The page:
Shirin Jaafari/The World
This week, the Misk Foundation, a charity organization founded and chaired by the Crown Prince of Saudi Arabia, Mohammad bin Salman, held what many said was a controversial event in New York City.
The blurb promoting the event — a "Youth Forum" — contained all the buzzwords: promoting “sustainable development, entrepreneurship, empowerment” and “good governance.”
The event, originally co-sponsored by the UN’s Office of the Secretary General’s Envoy on Youth, was scheduled to take place on Monday in the New York Public Library’s Stephen A. Schwarzman branch.
But after the event's location was announced, human rights advocates were up in arms about Saudi Arabia's involvement.
“Cancel Saudi Dictator Event in New York,” read a petition put together by Freedom Forward, a group that “works to end US alliances with nondemocratic governments, including dictators, kings, and apartheid systems.”
The petition collected about 7,500 signatures.
Activists also called on the guest speakers to pull out of the event.
With only a few days to go, the New York Public Library announced last Wednesday that it would be pulling the plug on the event. It cited "concerns about possible disruption to Library operations as well as the safety of our patrons" as the reason behind its decision.
Some of the scheduled speakers dropped out of the event too.
Organizers scrambled to find an alternative venue. And when they did, they kept the location secret until just hours before the event.
Then, on Monday, just a few hours before the "Youth Forum" was about to start, invitees received an email with the new location: Cipriani, an event space on Broadway, mere blocks from the 1 World Trade Center and steps from the Sept. 11 memorial in lower Manhattan.
Inside the venue, men and women in white tuxedos served drinks on silver trays. About 250 people, mostly young and all very stylish, stood chatting away.
The "Youth Forum" was scheduled to be co-hosted by the United Nations’ youth envoy Jayathma Wickramanayake. But she, too, dropped out at the last minute following public pressure.
One of the attendees, Omitogun Abolaji, who is from Nigeria but lives in Washington, DC, works for Making Cents International, a global development consulting firm.
“I’m here representing my organization, and as an individual, I’m interested to see what young change-makers are doing,” Abolaji said, adding that the costs for his trip were paid through his organization, not Misk.
“Back home in Nigeria, I work with young entrepreneurs in various spaces including agriculture, tech,” Abolaji said. His goal is to connect with other business owners, learn new ideas and to take those ideas back home, he added.
Abolaji was skeptical of the rights activists’ shaming tactics.
“There is no perfect country,” he said. “There is no perfect system and we have to be accommodating and tolerant.”
The "Youth Forum" took place only 10 days before the anniversary of the murder of Jamal Khashoggi, the Washington Post columnist.
Both the CIA and an investigation by the UN concluded that high ranking officials within the Saudi government were responsible for Khashoggi’s murder.
The Misk Foundation, Crown Prince’s charity organization, has deep pockets. (But the Bill & Melinda Gates foundation ended its relationship with Misk after the Khashoggi murder.)
During this week’s event in New York, actor Adrian Grenier took the stage, touting his ocean conservation initiative, “Lonely Whale.” CEOs and business leaders from France, Brazil and Canada also gave presentations.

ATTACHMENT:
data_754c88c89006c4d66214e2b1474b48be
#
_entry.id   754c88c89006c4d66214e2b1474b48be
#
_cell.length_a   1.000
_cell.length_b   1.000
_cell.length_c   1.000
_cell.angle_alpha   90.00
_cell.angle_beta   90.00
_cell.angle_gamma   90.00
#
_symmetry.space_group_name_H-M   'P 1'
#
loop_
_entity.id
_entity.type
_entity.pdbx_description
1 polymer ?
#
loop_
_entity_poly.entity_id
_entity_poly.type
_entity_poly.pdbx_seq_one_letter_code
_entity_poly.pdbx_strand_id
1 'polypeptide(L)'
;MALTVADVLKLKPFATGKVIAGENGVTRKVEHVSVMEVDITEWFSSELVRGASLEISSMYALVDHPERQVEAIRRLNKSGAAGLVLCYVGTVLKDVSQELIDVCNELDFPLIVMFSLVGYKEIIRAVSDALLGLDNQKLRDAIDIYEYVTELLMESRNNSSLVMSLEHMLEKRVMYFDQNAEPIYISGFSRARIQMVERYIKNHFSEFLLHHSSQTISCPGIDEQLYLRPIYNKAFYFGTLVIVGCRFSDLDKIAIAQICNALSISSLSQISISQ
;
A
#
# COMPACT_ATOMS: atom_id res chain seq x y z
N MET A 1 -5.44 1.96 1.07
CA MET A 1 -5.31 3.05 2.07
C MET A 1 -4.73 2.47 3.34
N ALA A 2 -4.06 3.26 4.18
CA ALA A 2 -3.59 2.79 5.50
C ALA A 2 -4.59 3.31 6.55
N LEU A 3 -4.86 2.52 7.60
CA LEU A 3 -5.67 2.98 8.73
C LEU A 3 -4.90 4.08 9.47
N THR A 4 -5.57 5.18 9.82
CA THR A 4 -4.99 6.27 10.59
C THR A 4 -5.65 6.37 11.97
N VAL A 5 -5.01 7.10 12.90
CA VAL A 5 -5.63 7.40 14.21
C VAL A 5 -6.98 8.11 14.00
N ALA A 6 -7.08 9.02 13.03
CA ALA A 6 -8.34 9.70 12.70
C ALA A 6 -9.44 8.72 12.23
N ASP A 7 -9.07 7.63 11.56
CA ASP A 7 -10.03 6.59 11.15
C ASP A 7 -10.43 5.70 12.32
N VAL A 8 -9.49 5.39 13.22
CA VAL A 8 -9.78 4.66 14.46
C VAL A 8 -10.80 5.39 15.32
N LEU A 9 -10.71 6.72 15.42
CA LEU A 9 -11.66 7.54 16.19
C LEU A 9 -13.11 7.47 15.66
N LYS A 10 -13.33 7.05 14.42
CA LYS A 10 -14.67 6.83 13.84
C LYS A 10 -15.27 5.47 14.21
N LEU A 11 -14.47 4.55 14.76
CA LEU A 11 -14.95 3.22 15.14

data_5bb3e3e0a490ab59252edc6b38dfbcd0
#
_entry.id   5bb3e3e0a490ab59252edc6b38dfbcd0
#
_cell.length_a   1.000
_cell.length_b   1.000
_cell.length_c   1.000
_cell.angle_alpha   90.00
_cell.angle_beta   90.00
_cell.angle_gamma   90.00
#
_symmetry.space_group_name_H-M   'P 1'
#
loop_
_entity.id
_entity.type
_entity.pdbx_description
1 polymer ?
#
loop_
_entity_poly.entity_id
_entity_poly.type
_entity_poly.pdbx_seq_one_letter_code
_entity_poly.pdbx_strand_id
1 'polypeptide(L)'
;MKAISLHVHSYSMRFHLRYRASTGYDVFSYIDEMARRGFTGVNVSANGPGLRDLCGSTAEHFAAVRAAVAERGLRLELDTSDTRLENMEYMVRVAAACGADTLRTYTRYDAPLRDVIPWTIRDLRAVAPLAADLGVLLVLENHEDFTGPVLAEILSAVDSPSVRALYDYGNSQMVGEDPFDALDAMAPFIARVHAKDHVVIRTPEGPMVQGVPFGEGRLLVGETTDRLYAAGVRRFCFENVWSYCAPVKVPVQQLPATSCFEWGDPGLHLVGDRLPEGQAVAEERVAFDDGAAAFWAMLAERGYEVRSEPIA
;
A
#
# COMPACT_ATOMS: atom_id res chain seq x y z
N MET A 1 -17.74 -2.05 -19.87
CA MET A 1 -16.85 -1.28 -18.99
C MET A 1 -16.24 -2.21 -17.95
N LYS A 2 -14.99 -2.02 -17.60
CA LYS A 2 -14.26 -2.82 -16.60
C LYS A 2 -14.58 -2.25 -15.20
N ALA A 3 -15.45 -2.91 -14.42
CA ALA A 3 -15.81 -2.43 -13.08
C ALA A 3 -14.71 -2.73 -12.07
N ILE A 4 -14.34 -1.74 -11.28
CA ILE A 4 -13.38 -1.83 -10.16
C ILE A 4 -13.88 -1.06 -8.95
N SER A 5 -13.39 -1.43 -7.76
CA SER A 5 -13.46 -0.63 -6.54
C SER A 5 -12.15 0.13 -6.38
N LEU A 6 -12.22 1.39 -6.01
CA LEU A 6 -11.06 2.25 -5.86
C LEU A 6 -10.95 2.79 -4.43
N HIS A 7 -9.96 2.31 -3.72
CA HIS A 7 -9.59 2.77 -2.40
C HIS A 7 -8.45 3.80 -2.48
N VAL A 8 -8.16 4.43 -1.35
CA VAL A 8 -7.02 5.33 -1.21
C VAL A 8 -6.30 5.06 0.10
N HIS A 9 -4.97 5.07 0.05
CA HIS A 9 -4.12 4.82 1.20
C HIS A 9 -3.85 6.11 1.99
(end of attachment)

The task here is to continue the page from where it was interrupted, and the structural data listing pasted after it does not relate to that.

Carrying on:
Princess Reema, Saudi Arabia’s ambassador to the US, attended the Misk Forum, along with dozens of Saudi students on scholarships from their government.
Agnes Callamard, the UN expert and lawyer who investigated the murder of Jamal Khashoggi, told The World in an interview in New York that she is concerned that for some people, it’s business as usual when it comes to dealing with Saudi Arabia.
“The lack of commitment to hold Saudi Arabia to account, coupled with the commitment to continue political and commercial and financial relationships with Saudi Arabia is sending an extremely wrong message to the international community,” she said. “That message is, if you have the financial might, then you can do more or less whatever you want.”
Shirin Jaafari/The World
But for Shaima Hamidaddin, executive manager at Misk Foundation, Monday’s event was a big success.
“Nothing stands in our way when it comes to youth empowerment,” she said.
“Like any event, we come across challenges. We always find a way to overcome these challenges,” she added, referring to the public library’s cancellation earlier on Monday.
Hamidaddin dismissed the activists’ criticisms.
“Honestly, I don’t quite understand [the concerns] because we’re doing so much good,” she said, listing a series of initiatives the foundation is involved in, such as Misk’s “Entrepreneurship World Cup,” a start-up incubator supporting 100,000 ventures from all over the world.
But to Sunjeev Bery, Executive Director of Freedom Forward, the group that started the petition which led to the event’s initial cancellation, the outcry marked an important moment.
“Even though the Saudi dictatorship still technically had an event in New York, it was an event that was a far cry from what they intended,” he said. “Multiple speakers dropped out and they were even dropped by the United Nations itself.”
Bery said he sees this as a good example of how grassroots activism can work.
Both Bery and Callamard said they would continue their efforts to hold Saudi Arabia accountable for its human rights violations, as some governments, celebrities and powerful figures have decided to turn a blind eye.
“We are demanding accountability, we’re demanding justice, we’re demanding an end to the violations that are being committed by Saudi Arabia at the moment — inside and outside of Saudi Arabia,” Callamard said.
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